How Much Water is in a Drilled Well?
Homeowners use private wells to supply water to their homes and gardens. The design of the well, pore space within the aquifer and precipitation levels affect the flow rate of the water to the well. The casing of the well can hold a volume of water that will replenish as water travels from the surrounding aquifer into the well.
Water in the Well Casing
The diameter and depth of the well along with the static water level determine the amount of water readily available in the casing. To determine the amount, you must measure the depth to water and the total well depth. Subtracting the depth to water from total well depth will give you length of the water column. Multiply the length of water column in feet by the gallon volume per given diameter. For example, a 4-inch-diameter well has 0.65 gallons of water per foot and a 6-inch diameter well has 1.47 gallons per foot. For example, a 4-inch diameter well with 10 feet of water will contain 6.5 gallons of water in the well's casing.
Water in the Aquifer
Aquifers situated below the water table have the ability to transmit water. Water enters these aquifers through infiltration from rain, water bodies or upper aquifers. The available, connected pore space in the aquifer determines how much water the aquifer can transmit. Aquifers with a large volume of open pores that connect from one to another will transmit the most water. Well pumps pull water from within the casing allowing more water from the surrounding aquifer material to enter casing. The amount of water in the well is limited by the amount of water in the aquifer, which can vary.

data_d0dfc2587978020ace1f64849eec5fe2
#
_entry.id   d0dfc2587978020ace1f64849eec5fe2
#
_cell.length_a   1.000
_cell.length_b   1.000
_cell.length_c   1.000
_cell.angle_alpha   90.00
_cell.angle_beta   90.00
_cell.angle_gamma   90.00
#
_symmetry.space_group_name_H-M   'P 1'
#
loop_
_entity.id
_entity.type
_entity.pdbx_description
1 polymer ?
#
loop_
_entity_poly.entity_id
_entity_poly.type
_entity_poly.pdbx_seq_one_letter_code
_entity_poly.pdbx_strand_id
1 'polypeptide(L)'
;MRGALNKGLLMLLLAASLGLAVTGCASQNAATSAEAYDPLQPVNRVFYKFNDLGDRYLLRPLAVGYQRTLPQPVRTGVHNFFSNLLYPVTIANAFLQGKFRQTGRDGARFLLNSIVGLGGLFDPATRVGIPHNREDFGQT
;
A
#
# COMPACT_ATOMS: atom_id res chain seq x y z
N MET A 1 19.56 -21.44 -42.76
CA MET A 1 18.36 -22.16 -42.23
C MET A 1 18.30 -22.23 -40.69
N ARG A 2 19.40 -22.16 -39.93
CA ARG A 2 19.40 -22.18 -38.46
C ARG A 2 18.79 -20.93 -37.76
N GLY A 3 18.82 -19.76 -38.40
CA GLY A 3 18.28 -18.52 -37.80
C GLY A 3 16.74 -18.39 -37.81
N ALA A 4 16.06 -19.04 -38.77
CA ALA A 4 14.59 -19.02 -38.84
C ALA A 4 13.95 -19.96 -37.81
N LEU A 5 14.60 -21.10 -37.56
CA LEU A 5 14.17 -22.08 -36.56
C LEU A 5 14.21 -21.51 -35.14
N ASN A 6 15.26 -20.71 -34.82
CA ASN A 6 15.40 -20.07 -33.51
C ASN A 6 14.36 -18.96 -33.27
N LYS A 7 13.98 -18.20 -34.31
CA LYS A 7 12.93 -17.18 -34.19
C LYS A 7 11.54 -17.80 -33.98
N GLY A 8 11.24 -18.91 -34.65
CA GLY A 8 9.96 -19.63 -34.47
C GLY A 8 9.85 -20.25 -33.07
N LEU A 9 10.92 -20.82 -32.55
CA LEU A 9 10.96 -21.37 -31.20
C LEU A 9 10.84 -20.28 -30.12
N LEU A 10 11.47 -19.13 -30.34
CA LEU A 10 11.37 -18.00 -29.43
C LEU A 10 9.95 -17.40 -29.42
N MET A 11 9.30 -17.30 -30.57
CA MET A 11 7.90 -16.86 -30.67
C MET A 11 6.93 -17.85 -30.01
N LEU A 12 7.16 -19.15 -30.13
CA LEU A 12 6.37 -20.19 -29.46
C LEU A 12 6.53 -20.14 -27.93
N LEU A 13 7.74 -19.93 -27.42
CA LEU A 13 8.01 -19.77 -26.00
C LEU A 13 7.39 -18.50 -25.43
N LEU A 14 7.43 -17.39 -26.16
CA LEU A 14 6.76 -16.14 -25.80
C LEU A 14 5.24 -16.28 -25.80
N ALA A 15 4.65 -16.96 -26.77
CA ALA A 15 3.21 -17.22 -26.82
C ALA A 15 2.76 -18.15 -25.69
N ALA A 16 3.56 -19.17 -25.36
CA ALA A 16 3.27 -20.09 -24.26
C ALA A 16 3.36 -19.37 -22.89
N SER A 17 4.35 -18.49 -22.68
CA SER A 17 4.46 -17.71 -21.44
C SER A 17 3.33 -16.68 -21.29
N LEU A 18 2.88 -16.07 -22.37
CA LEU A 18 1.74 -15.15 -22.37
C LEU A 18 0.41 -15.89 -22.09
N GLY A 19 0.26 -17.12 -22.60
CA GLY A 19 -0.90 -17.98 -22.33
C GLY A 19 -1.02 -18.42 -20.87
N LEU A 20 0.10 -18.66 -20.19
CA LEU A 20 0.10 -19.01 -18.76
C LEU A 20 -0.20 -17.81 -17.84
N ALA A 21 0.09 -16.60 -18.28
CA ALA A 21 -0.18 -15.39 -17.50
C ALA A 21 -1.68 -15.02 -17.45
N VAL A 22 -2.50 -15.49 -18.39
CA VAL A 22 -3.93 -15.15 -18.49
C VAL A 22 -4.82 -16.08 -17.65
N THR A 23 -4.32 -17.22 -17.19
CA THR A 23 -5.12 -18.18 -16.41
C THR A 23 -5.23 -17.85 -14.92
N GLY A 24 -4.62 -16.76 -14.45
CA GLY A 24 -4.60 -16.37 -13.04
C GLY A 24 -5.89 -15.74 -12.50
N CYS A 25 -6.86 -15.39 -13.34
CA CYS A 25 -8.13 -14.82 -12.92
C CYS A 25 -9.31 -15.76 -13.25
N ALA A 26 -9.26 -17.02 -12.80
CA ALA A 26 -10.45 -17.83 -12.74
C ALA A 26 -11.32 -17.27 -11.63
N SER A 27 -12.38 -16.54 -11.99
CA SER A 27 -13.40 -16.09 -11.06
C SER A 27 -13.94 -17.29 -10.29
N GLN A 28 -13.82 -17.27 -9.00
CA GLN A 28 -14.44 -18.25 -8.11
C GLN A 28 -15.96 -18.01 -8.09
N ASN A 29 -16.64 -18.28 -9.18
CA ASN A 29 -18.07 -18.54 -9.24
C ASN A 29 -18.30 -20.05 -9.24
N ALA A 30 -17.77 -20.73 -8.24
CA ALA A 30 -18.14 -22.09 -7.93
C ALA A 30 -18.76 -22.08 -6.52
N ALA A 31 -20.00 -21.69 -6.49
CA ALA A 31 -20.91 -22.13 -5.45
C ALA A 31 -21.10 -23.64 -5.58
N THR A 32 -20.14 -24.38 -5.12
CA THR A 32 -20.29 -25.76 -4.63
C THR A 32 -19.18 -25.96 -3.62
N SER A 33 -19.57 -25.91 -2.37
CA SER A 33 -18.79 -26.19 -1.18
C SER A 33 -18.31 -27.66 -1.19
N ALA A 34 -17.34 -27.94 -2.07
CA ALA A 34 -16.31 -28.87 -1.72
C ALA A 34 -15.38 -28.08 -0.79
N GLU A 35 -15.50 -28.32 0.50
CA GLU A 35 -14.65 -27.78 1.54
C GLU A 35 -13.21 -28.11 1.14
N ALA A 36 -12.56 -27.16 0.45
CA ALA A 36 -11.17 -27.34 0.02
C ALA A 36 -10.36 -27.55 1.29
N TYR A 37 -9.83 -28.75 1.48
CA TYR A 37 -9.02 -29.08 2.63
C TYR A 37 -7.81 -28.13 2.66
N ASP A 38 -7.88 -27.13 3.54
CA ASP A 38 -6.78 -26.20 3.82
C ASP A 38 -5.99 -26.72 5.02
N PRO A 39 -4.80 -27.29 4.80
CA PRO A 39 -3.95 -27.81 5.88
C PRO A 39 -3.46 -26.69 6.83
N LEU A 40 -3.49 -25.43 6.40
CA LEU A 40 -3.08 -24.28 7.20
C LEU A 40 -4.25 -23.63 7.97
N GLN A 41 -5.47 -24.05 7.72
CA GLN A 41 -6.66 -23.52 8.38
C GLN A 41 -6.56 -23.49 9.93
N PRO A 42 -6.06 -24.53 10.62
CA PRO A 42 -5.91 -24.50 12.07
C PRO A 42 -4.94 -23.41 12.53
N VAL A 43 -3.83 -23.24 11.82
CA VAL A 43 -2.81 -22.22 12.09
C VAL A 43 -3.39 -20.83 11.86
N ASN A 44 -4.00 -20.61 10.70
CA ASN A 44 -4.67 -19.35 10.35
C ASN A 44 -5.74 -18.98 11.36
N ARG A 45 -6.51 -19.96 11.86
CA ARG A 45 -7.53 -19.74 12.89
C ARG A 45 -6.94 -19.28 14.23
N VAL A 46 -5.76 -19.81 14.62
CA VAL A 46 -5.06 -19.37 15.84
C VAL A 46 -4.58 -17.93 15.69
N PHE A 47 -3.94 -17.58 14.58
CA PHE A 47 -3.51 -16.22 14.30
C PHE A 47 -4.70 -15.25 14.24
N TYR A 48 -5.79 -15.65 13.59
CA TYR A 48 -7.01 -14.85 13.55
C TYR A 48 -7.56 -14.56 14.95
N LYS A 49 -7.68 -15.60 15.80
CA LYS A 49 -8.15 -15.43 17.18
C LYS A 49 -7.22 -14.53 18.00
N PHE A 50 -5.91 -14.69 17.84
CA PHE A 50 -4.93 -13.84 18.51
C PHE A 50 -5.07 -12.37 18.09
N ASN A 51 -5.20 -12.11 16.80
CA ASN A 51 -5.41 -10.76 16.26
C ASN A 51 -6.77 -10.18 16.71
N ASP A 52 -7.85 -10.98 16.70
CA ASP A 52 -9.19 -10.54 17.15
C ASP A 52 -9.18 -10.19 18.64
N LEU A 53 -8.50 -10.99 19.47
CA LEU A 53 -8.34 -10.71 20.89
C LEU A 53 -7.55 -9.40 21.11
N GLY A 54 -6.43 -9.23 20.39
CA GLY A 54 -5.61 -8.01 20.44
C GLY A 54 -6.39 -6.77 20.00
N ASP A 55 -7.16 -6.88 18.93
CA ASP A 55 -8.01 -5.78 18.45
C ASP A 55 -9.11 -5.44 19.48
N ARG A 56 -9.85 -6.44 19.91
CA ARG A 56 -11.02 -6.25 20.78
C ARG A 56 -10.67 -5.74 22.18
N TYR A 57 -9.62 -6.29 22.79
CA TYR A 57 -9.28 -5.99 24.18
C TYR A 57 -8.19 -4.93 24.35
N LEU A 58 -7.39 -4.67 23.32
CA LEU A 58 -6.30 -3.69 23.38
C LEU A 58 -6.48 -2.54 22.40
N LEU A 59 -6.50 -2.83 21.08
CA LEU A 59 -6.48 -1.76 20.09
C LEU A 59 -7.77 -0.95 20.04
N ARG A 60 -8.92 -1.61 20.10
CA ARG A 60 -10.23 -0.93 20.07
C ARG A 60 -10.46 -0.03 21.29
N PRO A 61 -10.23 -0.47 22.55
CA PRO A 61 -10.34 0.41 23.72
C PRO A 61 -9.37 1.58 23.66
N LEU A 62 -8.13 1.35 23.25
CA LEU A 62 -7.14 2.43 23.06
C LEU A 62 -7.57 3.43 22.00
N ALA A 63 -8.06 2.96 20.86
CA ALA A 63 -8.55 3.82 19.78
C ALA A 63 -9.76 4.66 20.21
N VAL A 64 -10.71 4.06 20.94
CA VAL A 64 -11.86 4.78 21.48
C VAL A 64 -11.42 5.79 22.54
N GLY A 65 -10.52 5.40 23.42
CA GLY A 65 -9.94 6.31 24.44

Seasonal Well Variations
Aquifers rely on infiltration from rainfall, water bodies and upper aquifers for water; however, the seasonal variation in precipitation can affect the available water in the area. Times of low rainfall and drought will reduce the amount of water in the aquifer, which can reduce the amount of water available in the drilled well. As the water level in the aquifer drops, the water level in the well also drops. This decrease reduces the amount of water in the casing and the available water stored in the aquifer.
Well Competition and Dry Wells
When the water level in a well drops below the level of the pump intake, the well is effectively dry. A dry well can result from a reduction in precipitation, which reduces the amount of water in the aquifer; however, it can also occur if there are nearby wells installed in the same aquifer that compete for the same water supply. Wells that pump at a rate that exceeds the rate that the water enters the well casing or the rate that precipitation replenishes the water supply in the aquifer can also cause a well to become dry.
Tracy Barnhart is an earth science expert. A professional geologist with over 16 years of technical writing experience, she has expanded her writing skills to include instructional articles on business, parenting, finance and science. She has Bachelor of Science and Master of Science degrees in geology from Furman University and the University of South Carolina.
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